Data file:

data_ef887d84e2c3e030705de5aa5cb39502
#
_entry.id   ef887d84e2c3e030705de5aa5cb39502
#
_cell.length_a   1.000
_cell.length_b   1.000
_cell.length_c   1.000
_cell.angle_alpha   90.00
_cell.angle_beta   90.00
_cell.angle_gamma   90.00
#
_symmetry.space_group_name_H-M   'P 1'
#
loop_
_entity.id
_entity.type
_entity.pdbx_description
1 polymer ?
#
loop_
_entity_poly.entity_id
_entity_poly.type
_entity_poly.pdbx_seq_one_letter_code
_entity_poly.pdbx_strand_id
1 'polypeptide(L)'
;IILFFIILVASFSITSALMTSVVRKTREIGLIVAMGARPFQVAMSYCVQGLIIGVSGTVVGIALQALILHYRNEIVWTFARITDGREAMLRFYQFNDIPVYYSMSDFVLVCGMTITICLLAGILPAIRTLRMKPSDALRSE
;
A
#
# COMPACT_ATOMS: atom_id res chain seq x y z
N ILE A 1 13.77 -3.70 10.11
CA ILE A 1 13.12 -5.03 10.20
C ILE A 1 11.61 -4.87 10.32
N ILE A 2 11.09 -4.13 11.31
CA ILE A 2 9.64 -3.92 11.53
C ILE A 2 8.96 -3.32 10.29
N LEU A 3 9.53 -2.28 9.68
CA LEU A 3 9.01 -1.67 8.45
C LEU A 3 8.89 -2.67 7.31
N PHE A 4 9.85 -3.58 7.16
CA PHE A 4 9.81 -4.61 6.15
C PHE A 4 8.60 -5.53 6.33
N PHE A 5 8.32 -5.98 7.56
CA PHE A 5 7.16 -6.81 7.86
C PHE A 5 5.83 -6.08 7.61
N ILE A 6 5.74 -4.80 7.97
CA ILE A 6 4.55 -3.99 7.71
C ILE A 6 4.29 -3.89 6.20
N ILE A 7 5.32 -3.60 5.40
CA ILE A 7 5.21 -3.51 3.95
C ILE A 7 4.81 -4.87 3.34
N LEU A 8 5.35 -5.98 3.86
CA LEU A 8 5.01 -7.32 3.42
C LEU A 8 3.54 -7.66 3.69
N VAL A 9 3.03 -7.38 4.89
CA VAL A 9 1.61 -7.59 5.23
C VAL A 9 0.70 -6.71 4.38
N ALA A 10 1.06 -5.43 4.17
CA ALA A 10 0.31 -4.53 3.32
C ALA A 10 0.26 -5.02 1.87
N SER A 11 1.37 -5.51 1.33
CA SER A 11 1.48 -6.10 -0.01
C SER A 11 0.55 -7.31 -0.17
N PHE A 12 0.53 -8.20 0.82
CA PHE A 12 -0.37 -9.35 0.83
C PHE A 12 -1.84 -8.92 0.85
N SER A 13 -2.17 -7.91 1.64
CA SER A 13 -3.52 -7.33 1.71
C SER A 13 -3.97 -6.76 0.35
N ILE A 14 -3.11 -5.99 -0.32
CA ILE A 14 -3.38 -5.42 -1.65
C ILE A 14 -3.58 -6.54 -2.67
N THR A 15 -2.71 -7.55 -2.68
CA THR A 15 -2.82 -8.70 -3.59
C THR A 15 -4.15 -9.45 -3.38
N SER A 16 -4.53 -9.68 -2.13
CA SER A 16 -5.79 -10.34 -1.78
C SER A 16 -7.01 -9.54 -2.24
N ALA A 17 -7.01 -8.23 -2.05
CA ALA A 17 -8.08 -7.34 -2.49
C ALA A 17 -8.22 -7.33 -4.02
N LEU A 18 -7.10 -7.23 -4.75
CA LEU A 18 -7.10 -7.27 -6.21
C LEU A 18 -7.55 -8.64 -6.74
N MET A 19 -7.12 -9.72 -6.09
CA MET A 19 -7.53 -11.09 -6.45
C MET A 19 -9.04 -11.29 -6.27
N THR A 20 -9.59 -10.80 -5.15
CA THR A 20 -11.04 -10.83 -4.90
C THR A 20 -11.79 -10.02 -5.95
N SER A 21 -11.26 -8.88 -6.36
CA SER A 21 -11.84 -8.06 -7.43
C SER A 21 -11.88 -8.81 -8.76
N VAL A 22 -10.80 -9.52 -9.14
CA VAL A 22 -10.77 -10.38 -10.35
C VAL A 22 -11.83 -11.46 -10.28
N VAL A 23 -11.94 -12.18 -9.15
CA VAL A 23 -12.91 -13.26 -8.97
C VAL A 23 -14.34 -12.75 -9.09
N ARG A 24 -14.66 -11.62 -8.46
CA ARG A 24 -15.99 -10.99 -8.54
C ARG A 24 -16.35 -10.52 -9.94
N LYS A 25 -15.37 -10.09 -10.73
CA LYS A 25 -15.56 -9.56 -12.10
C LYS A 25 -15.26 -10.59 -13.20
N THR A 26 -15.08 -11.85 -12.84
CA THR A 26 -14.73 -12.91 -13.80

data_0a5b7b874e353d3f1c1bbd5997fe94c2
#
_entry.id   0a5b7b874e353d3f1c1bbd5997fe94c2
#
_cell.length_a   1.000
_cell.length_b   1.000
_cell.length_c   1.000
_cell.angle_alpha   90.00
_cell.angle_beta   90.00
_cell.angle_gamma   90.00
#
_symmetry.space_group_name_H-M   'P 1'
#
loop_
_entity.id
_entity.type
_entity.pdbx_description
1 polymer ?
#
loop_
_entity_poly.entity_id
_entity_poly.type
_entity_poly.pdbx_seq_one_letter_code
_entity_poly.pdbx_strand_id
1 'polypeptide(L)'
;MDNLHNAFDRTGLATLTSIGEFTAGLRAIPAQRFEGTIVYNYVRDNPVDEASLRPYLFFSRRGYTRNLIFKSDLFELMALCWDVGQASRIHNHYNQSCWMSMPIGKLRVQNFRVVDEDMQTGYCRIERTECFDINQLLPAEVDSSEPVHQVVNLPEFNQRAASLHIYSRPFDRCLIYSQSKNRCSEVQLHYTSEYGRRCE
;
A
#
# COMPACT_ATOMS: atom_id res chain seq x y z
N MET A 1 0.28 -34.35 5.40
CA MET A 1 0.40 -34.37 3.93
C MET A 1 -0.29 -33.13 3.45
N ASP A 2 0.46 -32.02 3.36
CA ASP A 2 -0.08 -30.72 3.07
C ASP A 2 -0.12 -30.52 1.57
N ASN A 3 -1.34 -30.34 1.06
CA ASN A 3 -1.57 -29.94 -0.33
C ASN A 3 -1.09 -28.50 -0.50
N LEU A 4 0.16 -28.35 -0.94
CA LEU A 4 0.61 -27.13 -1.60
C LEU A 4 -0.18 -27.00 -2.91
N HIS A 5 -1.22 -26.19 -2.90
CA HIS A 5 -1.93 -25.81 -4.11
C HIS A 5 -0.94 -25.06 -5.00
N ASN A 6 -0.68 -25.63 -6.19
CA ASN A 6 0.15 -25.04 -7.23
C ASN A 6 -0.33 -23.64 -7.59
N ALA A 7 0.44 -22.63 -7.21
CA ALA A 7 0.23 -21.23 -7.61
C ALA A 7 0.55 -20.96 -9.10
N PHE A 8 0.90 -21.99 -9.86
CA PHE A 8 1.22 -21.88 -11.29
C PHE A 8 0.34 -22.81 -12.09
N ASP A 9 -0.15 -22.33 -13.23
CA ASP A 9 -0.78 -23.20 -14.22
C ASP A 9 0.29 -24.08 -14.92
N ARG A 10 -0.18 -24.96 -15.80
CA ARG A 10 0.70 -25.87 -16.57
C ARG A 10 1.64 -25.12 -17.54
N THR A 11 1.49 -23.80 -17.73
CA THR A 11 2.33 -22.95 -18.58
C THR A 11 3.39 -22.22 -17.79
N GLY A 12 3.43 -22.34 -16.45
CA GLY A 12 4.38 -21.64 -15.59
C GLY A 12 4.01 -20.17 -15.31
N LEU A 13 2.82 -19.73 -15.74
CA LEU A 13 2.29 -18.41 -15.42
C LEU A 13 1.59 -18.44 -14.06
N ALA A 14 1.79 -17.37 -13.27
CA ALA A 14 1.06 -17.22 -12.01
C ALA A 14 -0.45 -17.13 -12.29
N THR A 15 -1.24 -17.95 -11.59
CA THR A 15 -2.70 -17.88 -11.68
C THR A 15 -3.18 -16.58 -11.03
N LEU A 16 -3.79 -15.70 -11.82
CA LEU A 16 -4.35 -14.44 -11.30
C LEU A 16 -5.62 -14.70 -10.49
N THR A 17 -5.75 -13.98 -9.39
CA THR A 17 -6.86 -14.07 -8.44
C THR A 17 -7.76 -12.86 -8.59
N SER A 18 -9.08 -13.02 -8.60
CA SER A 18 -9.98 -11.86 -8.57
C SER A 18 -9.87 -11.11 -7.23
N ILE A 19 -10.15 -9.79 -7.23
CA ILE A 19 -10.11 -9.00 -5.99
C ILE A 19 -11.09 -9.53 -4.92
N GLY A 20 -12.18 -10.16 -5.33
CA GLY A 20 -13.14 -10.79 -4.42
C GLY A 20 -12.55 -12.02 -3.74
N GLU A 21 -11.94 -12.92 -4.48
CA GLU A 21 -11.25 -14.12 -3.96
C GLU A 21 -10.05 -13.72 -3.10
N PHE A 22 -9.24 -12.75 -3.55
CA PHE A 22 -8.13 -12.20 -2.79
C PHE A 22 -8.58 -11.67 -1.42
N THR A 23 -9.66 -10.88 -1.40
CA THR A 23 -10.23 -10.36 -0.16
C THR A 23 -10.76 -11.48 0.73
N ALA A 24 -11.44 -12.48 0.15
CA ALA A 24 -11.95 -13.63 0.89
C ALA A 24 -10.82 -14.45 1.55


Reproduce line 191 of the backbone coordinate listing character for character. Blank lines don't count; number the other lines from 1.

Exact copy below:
C SER A 18 -9.87 -11.11 -7.23